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Chinese plan $200m business to export 'Crafar' milk

Thursday 14th April 2011 2 Comments

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The latest Chinese company bidding for the 16 farms owned by four financially-troubled Crafar family companies - Shanghai Pengxin International Group Ltd, - says it plans to boost milk production from the properties, and export infant formula, cheese and icecream to China.

It has set up a Hong Kong-based subsidiary, Milk New Zealand Holding Ltd, whose only director will be the chairman of Pengxin, Shanghai real-estate multiillionaire Jiang Zhaobai.

Shanghai Pengxin Group this week lodged an application with the Overseas Investment Office (OIO) to buy the farms.

Purchase of related assets and upgrading of the farms will cost $200 million in the first two years, and will be funded by a shareholder advance from the parent company.

China - already a significant market for New Zealand - offered a huge and exciting future potential for dairy exports, according to Jiang.

Milk New Zealand will upgrade the farms, and employ more New Zealanders, the company said today in a statement.

"We have great admiration for the New Zealand dairy industry and its potential and believe we can be a strong ally for New Zealand dairy industries through out international trade connections, and, in particular, our networks of influence within China and Asia."

The receiver for the Crafar family's four companies - KordaMentha - said the Pengxin offer was the best that it had and the deal was now waiting on OIO approval.

Shanghai Pengxin has said its total assets were about US$2 billion (NZ$2.58 billion), in property development, infrastructure, mining and agriculture.

Jiang's net worth, with his brother Jiang Lei, was reported by Forbes magazine to be US$670m.

Jiang grew up in a farming village in Nantong, but has ridden the wave of China's economic boom, starting his first business in 1988, the Seattle Times reported last year, when he visited looking for American companies focusing on newly emerging technology.

His company owns 650 hectares of farmland near Shanghai, used for sheep, wheat and soybeans, and has another 930ha in Shandong Province for a sheep farm. It plans to have flocks totalling three million sheep within five years.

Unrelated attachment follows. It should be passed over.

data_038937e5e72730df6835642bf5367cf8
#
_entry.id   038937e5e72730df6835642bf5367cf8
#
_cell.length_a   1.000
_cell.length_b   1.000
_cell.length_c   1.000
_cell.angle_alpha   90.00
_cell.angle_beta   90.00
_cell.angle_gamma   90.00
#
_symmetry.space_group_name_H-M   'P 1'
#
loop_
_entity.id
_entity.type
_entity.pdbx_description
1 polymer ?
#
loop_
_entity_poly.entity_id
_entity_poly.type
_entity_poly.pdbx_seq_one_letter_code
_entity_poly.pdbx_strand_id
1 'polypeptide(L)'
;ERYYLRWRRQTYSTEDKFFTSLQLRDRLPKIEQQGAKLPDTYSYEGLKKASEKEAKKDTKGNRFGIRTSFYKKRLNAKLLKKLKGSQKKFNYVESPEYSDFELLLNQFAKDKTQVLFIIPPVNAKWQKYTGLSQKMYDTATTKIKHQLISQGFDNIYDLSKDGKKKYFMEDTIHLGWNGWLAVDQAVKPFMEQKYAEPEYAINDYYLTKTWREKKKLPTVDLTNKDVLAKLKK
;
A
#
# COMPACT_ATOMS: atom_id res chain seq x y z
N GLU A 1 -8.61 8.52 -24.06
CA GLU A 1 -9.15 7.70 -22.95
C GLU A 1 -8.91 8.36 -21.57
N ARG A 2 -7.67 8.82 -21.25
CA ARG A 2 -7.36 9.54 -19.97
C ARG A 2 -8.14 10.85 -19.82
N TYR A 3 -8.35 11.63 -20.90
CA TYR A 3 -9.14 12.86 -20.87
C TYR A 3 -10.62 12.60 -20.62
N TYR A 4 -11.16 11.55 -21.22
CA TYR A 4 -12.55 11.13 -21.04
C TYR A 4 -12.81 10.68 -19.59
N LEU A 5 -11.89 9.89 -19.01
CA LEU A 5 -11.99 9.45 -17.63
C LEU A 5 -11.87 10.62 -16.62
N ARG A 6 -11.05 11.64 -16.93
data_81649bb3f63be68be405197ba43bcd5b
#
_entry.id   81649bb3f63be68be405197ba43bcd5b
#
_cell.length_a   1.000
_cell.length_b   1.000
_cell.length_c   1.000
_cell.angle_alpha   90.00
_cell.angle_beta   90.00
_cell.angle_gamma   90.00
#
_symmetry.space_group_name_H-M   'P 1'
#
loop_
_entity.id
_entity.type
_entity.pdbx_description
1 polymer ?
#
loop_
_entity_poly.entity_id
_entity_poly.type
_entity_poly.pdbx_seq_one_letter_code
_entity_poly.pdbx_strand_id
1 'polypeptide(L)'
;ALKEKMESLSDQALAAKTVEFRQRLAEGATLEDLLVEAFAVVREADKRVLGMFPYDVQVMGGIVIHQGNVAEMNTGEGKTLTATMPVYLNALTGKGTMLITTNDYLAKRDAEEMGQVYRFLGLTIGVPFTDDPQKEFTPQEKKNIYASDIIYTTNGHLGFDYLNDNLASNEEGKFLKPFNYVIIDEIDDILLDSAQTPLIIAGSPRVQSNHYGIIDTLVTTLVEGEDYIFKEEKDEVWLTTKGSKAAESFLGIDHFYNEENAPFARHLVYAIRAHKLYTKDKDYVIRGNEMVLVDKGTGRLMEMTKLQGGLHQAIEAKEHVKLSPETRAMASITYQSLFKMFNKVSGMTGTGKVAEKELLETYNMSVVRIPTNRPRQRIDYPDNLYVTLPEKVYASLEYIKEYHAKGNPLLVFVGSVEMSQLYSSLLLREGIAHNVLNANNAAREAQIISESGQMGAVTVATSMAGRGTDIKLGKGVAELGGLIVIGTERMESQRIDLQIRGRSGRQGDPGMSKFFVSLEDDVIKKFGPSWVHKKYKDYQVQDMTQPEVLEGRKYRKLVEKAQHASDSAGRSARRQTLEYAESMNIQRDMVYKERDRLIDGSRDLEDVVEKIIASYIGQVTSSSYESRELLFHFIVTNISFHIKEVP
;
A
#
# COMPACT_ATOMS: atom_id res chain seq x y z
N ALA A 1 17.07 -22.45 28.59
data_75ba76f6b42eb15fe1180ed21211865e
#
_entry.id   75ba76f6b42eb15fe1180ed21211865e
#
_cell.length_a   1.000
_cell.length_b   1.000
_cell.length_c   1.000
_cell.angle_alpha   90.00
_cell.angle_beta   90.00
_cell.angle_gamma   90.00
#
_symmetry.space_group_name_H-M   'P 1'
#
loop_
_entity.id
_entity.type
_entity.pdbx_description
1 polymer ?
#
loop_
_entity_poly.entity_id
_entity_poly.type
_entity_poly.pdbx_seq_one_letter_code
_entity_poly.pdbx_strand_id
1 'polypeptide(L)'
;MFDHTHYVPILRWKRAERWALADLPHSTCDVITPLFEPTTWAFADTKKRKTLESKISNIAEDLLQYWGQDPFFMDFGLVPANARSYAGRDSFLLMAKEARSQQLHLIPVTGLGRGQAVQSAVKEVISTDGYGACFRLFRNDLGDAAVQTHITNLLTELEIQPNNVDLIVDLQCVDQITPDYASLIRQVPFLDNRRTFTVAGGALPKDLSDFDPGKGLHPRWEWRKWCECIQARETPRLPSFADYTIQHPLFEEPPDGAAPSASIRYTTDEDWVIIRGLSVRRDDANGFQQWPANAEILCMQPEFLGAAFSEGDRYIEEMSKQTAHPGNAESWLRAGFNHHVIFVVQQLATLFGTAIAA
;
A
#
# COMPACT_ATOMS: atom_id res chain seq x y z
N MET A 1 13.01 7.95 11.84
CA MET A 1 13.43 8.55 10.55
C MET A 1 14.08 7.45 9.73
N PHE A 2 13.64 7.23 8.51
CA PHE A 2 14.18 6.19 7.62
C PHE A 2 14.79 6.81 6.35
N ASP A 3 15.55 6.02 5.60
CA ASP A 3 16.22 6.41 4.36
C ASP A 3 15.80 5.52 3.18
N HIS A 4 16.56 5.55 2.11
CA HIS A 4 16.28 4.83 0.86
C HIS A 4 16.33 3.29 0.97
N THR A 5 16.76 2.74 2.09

In 2005, the company invested more than US$20 million in Bolivian sorghum, soybeans and corn and is negotiating further farming investments in Argentina and Cambodia.

The farms were previously sought by Chinese investors using a mining company rebranded as Natural Dairy NZ Holdings Ltd to buy the farms through a New Zealand company, UBNZ Funds Management Ltd.

Cabinet ministers Maurice Williamson and Kate Wilkinson last year declined consent for Natural Dairy's application because they were not satisfied that all the individuals with control of Natural Dairy were of good character.

Hong Kong-listed company Natural Dairy has since said UBNZ director May Wang was never directly employed by Natural Dairy, and that all monies lent to Ms Wang's UBNZ companies were subsequently repaid to Natural Dairy.

Separately, Natural Dairy said it had a contract with NZ Dairy Processing Ltd's dairy factory in Tauranga. A Chinese subsidiary of Natural Dairy previously announced plans to source about 39m litres of raw milk from Fonterra and process it into 37.5m lt of UHT milk for export.

 

NZPA



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Comments from our readers

On 14 April 2011 at 5:41 pm A Shaw said:
New Zealand land should not be sold with a Freehold Title. As a leasehold sale full restoration should be obligatory at the lease end.
On 15 April 2011 at 9:38 am Anne said:
When will New Zealand learn that land is a finite resource and we can't keep selling it to overseas interests? The Chinese are sensible enough not to sell land and we should follow suit. Profit will also go overseas yet all the associate pollution from dairying will remain here. Wake up New Zealand - you're losing your country and your children's prosperity!
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